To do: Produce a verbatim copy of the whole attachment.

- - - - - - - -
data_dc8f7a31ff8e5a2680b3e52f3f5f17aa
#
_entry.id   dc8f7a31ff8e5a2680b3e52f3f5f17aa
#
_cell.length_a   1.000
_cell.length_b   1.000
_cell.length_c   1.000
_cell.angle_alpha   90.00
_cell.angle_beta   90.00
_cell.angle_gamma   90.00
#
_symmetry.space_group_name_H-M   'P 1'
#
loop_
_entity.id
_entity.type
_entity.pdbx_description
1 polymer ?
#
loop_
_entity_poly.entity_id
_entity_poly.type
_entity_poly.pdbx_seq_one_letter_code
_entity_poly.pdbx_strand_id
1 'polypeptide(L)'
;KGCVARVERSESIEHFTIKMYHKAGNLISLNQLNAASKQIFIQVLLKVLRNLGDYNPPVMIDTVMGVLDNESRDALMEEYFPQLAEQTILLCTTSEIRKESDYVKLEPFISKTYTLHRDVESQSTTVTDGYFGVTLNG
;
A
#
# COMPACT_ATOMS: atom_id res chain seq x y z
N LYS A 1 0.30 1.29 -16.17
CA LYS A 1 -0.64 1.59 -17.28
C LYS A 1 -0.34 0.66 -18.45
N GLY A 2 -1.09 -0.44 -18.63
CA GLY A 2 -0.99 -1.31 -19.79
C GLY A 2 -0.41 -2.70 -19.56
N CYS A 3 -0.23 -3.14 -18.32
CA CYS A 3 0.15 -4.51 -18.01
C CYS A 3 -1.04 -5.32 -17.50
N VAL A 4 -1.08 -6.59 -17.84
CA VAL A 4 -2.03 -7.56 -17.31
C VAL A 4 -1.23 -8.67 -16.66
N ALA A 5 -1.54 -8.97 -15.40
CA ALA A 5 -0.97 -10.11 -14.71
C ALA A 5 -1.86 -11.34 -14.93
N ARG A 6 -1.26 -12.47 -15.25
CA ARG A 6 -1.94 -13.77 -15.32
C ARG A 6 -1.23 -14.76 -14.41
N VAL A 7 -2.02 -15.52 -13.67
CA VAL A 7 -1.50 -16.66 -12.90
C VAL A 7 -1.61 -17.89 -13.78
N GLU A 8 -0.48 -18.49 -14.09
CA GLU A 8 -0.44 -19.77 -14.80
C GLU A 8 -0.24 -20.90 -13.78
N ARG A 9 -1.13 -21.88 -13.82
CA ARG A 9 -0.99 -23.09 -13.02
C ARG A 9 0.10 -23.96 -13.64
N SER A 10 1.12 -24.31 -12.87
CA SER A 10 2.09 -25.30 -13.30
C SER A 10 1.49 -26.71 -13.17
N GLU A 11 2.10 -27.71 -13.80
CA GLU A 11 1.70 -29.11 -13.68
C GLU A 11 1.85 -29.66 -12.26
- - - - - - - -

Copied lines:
data_dc8f7a31ff8e5a2680b3e52f3f5f17aa
#
_entry.id   dc8f7a31ff8e5a2680b3e52f3f5f17aa
#
_cell.length_a   1.000
_cell.length_b   1.000
_cell.length_c   1.000
_cell.angle_alpha   90.00
_cell.angle_beta   90.00
_cell.angle_gamma   90.00
#
_symmetry.space_group_name_H-M   'P 1'
#
loop_
_entity.id
_entity.type
_entity.pdbx_description
1 polymer ?
#
loop_
_entity_poly.entity_id
_entity_poly.type
_entity_poly.pdbx_seq_one_letter_code
_entity_poly.pdbx_strand_id
1 'polypeptide(L)'
;KGCVARVERSESIEHFTIKMYHKAGNLISLNQLNAASKQIFIQVLLKVLRNLGDYNPPVMIDTVMGVLDNESRDALMEEYFPQLAEQTILLCTTSEIRKESDYVKLEPFISKTYTLHRDVESQSTTVTDGYFGVTLNG
;
A
#
# COMPACT_ATOMS: atom_id res chain seq x y z
N LYS A 1 0.30 1.29 -16.17
CA LYS A 1 -0.64 1.59 -17.28
C LYS A 1 -0.34 0.66 -18.45
N GLY A 2 -1.09 -0.44 -18.63
CA GLY A 2 -0.99 -1.31 -19.79
C GLY A 2 -0.41 -2.70 -19.56
N CYS A 3 -0.23 -3.14 -18.32
CA CYS A 3 0.15 -4.51 -18.01
C CYS A 3 -1.04 -5.32 -17.50
N VAL A 4 -1.08 -6.59 -17.84
CA VAL A 4 -2.03 -7.56 -17.31
C VAL A 4 -1.23 -8.67 -16.66
N ALA A 5 -1.54 -8.97 -15.40
CA ALA A 5 -0.97 -10.11 -14.71
C ALA A 5 -1.86 -11.34 -14.93
N ARG A 6 -1.26 -12.47 -15.25
CA ARG A 6 -1.94 -13.77 -15.32
C ARG A 6 -1.23 -14.76 -14.41
N VAL A 7 -2.02 -15.52 -13.67
CA VAL A 7 -1.50 -16.66 -12.90
C VAL A 7 -1.61 -17.89 -13.78
N GLU A 8 -0.48 -18.49 -14.09
CA GLU A 8 -0.44 -19.77 -14.80
C GLU A 8 -0.24 -20.90 -13.78
N ARG A 9 -1.13 -21.88 -13.82
CA ARG A 9 -0.99 -23.09 -13.02
C ARG A 9 0.10 -23.96 -13.64
N SER A 10 1.12 -24.31 -12.87
CA SER A 10 2.09 -25.30 -13.30
C SER A 10 1.49 -26.71 -13.17
N GLU A 11 2.10 -27.71 -13.80
CA GLU A 11 1.70 -29.11 -13.68
C GLU A 11 1.85 -29.66 -12.26